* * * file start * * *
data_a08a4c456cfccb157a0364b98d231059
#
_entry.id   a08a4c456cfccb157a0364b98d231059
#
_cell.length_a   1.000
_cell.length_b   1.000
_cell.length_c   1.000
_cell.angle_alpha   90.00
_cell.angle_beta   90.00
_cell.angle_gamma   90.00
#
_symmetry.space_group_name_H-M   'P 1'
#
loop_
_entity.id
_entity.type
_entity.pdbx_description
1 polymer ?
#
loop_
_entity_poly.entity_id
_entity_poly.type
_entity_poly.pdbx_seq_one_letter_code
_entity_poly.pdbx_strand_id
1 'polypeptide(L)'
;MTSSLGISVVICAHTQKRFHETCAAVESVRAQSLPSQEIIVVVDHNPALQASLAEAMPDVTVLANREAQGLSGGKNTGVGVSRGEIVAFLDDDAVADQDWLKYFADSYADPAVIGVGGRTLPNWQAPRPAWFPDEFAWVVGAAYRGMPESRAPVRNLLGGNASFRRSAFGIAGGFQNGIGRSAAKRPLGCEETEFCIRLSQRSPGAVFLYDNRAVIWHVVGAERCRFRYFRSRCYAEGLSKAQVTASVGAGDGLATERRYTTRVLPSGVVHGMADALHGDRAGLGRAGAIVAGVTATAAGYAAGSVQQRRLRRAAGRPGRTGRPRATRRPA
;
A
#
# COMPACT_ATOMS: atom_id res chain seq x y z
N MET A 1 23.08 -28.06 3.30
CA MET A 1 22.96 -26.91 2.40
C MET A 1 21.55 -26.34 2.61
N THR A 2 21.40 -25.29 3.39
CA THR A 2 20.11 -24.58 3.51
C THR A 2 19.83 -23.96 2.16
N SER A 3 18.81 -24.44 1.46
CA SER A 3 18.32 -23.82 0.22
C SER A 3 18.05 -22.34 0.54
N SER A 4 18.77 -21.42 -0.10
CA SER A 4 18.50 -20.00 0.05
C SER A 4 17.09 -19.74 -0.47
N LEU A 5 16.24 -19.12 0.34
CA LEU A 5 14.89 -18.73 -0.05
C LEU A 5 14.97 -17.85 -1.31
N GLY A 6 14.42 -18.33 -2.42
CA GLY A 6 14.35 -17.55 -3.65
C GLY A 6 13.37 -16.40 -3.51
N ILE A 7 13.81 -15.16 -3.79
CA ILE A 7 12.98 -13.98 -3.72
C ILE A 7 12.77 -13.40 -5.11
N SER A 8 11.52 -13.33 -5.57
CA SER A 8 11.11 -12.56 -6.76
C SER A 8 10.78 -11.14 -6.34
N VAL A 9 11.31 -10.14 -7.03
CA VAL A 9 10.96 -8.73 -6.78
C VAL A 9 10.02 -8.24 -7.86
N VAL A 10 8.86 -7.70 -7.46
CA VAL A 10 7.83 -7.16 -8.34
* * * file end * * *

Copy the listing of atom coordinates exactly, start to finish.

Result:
data_a08a4c456cfccb157a0364b98d231059
#
_entry.id   a08a4c456cfccb157a0364b98d231059
#
_cell.length_a   1.000
_cell.length_b   1.000
_cell.length_c   1.000
_cell.angle_alpha   90.00
_cell.angle_beta   90.00
_cell.angle_gamma   90.00
#
_symmetry.space_group_name_H-M   'P 1'
#
loop_
_entity.id
_entity.type
_entity.pdbx_description
1 polymer ?
#
loop_
_entity_poly.entity_id
_entity_poly.type
_entity_poly.pdbx_seq_one_letter_code
_entity_poly.pdbx_strand_id
1 'polypeptide(L)'
;MTSSLGISVVICAHTQKRFHETCAAVESVRAQSLPSQEIIVVVDHNPALQASLAEAMPDVTVLANREAQGLSGGKNTGVGVSRGEIVAFLDDDAVADQDWLKYFADSYADPAVIGVGGRTLPNWQAPRPAWFPDEFAWVVGAAYRGMPESRAPVRNLLGGNASFRRSAFGIAGGFQNGIGRSAAKRPLGCEETEFCIRLSQRSPGAVFLYDNRAVIWHVVGAERCRFRYFRSRCYAEGLSKAQVTASVGAGDGLATERRYTTRVLPSGVVHGMADALHGDRAGLGRAGAIVAGVTATAAGYAAGSVQQRRLRRAAGRPGRTGRPRATRRPA
;
A
#
# COMPACT_ATOMS: atom_id res chain seq x y z
N MET A 1 23.08 -28.06 3.30
CA MET A 1 22.96 -26.91 2.40
C MET A 1 21.55 -26.34 2.61
N THR A 2 21.40 -25.29 3.39
CA THR A 2 20.11 -24.58 3.51
C THR A 2 19.83 -23.96 2.16
N SER A 3 18.81 -24.44 1.46
CA SER A 3 18.32 -23.82 0.22
C SER A 3 18.05 -22.34 0.54
N SER A 4 18.77 -21.42 -0.10
CA SER A 4 18.50 -20.00 0.05
C SER A 4 17.09 -19.74 -0.47
N LEU A 5 16.24 -19.12 0.34
CA LEU A 5 14.89 -18.73 -0.05
C LEU A 5 14.97 -17.85 -1.31
N GLY A 6 14.42 -18.33 -2.42
CA GLY A 6 14.35 -17.55 -3.65
C GLY A 6 13.37 -16.40 -3.51
N ILE A 7 13.81 -15.16 -3.79
CA ILE A 7 12.98 -13.98 -3.72
C ILE A 7 12.77 -13.40 -5.11
N SER A 8 11.52 -13.33 -5.57
CA SER A 8 11.11 -12.56 -6.76
C SER A 8 10.78 -11.14 -6.34
N VAL A 9 11.31 -10.14 -7.03
CA VAL A 9 10.96 -8.73 -6.78
C VAL A 9 10.02 -8.24 -7.86
N VAL A 10 8.86 -7.70 -7.46
CA VAL A 10 7.83 -7.16 -8.34